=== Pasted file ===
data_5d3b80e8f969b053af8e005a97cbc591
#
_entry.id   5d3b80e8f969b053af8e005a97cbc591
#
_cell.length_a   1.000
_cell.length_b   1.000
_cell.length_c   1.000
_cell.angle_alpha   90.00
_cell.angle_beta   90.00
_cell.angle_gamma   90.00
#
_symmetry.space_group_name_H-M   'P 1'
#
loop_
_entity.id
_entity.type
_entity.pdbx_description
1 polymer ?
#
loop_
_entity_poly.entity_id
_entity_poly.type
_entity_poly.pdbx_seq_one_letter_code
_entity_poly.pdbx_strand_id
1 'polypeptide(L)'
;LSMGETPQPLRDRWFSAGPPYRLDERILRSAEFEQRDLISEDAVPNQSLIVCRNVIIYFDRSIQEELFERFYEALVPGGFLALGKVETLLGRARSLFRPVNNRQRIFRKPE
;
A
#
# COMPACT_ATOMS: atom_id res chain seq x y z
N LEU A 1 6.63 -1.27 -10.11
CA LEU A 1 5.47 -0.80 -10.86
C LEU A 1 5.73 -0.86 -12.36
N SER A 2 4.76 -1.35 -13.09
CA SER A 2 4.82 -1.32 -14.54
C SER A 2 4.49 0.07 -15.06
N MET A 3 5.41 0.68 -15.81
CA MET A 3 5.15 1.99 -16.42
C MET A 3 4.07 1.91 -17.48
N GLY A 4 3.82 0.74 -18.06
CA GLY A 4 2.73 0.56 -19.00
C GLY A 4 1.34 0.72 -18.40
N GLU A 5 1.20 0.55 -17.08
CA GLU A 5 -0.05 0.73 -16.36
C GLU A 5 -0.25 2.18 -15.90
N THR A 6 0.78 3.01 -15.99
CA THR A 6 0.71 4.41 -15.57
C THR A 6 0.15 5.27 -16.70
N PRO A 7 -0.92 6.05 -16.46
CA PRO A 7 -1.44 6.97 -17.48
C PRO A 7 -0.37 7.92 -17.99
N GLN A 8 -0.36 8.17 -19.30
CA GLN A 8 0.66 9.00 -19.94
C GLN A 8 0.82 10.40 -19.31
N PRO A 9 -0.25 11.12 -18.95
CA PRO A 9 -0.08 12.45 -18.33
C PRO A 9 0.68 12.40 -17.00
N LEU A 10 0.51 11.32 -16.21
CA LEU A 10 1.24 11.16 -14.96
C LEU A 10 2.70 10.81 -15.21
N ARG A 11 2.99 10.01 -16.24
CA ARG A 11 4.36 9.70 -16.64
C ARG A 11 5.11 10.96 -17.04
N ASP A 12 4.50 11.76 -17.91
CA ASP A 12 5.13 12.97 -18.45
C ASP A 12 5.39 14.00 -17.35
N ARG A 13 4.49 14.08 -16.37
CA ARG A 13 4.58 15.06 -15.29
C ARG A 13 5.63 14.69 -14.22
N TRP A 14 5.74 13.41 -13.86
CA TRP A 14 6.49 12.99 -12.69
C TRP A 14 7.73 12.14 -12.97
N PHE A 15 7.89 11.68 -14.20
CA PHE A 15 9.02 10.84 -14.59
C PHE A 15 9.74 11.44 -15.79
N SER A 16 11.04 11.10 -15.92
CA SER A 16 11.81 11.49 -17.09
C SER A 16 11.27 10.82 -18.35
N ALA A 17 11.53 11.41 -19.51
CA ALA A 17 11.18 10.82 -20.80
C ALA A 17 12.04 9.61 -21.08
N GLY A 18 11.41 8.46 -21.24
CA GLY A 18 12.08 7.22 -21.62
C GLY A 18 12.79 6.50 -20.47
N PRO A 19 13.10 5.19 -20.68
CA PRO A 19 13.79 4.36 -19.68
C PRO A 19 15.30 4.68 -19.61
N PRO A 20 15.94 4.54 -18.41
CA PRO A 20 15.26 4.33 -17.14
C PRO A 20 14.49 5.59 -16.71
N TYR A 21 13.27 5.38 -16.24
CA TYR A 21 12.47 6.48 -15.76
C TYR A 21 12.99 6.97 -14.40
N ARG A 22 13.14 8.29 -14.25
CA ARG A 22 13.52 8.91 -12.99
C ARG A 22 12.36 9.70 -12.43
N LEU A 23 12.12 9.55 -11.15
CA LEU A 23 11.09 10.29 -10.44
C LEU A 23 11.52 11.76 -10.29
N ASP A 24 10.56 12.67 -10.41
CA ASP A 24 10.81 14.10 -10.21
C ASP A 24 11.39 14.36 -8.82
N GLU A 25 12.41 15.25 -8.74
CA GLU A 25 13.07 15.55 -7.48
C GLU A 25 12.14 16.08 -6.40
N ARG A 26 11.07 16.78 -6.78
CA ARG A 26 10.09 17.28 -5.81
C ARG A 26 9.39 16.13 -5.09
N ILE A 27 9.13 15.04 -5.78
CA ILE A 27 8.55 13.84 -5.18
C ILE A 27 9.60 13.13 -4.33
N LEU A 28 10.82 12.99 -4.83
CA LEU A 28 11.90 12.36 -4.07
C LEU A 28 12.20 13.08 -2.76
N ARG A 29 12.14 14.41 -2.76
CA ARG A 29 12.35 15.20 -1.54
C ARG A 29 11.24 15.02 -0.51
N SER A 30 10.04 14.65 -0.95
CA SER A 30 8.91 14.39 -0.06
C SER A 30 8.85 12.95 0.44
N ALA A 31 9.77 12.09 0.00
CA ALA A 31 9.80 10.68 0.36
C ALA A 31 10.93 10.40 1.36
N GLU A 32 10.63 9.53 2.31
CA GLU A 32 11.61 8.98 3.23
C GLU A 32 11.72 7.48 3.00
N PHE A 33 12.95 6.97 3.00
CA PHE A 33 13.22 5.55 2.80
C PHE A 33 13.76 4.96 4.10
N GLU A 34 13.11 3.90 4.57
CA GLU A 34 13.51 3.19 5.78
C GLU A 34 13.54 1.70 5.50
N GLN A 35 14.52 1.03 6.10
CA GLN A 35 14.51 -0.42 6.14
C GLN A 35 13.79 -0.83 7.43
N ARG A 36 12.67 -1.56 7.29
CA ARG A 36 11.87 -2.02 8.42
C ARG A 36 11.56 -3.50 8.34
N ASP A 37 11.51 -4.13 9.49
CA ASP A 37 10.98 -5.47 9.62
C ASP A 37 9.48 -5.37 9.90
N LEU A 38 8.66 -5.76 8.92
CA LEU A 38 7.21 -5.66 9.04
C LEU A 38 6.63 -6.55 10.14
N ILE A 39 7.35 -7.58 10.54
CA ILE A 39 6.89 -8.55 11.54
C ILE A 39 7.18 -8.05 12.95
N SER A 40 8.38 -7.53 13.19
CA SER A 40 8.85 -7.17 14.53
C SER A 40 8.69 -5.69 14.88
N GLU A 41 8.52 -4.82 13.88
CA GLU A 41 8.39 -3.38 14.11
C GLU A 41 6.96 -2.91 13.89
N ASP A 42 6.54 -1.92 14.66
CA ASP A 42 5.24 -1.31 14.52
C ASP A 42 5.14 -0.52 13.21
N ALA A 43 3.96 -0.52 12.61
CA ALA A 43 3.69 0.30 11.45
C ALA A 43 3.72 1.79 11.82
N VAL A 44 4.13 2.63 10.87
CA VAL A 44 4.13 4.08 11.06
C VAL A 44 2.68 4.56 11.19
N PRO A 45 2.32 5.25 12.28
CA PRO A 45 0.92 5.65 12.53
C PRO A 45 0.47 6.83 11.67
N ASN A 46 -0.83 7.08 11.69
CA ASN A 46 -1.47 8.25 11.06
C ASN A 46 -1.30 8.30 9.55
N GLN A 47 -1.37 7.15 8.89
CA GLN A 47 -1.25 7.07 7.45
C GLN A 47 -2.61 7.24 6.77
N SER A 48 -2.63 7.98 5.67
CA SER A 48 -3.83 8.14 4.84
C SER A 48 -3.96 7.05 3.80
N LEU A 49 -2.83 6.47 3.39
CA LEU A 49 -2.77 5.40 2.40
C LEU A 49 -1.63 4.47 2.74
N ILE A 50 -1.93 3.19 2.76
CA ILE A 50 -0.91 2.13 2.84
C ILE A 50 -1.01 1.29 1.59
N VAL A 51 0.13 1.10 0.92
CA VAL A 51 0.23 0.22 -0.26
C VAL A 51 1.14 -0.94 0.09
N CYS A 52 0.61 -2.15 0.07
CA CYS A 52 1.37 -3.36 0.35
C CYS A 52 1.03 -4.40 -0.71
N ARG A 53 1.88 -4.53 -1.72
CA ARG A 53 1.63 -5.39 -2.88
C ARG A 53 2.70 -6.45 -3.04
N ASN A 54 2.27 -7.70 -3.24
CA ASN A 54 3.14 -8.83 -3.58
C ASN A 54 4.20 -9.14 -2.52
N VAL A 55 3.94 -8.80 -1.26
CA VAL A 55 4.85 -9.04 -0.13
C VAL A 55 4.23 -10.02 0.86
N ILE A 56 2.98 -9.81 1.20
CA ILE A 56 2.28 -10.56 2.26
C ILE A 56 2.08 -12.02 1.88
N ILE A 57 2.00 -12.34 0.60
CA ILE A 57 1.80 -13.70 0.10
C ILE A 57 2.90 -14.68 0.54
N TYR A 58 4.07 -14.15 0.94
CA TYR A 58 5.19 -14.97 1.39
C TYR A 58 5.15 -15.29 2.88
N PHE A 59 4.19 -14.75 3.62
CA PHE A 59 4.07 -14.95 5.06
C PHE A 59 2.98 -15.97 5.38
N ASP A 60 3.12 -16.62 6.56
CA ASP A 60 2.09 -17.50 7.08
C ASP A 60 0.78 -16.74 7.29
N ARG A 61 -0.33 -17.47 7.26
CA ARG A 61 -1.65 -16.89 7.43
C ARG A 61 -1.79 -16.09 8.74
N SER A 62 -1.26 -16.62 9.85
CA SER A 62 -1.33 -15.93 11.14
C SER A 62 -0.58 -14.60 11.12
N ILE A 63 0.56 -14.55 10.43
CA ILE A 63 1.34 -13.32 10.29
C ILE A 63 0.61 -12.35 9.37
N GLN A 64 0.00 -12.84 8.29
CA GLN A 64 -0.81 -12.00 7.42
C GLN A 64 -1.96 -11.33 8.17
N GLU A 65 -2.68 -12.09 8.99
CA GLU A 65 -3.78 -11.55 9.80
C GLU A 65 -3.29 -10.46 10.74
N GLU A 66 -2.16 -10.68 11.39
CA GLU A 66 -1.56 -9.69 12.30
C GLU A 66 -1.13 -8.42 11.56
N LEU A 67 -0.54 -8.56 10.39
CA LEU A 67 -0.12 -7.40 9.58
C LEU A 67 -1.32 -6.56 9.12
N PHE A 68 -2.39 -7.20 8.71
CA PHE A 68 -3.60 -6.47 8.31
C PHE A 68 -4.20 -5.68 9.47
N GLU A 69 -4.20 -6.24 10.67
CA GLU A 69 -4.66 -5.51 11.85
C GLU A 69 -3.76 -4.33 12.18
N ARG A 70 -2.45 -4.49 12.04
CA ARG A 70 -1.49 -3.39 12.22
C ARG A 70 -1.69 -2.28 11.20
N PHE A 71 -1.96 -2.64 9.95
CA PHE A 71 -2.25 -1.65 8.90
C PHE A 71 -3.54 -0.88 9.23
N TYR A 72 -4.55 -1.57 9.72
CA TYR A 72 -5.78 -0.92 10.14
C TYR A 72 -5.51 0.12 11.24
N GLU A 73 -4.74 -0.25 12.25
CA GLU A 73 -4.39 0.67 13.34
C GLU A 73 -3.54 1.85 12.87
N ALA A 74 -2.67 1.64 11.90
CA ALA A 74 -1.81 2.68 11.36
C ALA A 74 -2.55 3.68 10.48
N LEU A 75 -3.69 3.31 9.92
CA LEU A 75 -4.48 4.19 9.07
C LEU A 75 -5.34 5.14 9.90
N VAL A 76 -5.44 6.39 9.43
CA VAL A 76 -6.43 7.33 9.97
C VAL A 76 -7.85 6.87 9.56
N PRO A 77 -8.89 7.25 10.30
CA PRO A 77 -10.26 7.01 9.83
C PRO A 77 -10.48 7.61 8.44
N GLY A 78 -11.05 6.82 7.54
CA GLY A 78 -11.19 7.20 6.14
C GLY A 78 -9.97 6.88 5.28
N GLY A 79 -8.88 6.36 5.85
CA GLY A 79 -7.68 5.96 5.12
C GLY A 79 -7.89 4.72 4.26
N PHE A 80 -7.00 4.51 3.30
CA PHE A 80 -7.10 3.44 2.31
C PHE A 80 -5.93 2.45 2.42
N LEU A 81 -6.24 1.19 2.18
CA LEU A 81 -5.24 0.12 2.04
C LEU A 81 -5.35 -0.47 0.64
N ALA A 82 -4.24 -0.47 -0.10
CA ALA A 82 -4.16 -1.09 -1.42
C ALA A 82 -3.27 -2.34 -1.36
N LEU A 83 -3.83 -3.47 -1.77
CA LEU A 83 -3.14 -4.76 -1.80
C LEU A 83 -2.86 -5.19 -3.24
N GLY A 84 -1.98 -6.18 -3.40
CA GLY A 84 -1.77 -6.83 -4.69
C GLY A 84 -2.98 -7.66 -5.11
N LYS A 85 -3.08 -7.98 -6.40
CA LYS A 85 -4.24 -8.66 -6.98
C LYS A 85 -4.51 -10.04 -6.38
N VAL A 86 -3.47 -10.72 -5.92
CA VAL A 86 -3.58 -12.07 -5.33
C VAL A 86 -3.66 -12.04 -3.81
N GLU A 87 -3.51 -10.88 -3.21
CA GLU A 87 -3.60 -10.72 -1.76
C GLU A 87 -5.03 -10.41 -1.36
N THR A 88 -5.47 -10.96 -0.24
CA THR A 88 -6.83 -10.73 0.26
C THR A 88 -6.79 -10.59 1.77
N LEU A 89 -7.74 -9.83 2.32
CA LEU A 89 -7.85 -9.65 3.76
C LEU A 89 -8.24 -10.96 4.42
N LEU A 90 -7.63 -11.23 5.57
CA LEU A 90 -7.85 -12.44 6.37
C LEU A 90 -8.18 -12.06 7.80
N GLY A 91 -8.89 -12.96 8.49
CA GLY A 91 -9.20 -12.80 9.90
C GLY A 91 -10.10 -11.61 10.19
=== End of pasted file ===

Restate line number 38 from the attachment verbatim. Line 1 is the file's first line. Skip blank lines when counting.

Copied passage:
CA MET A 3 5.15 1.99 -16.42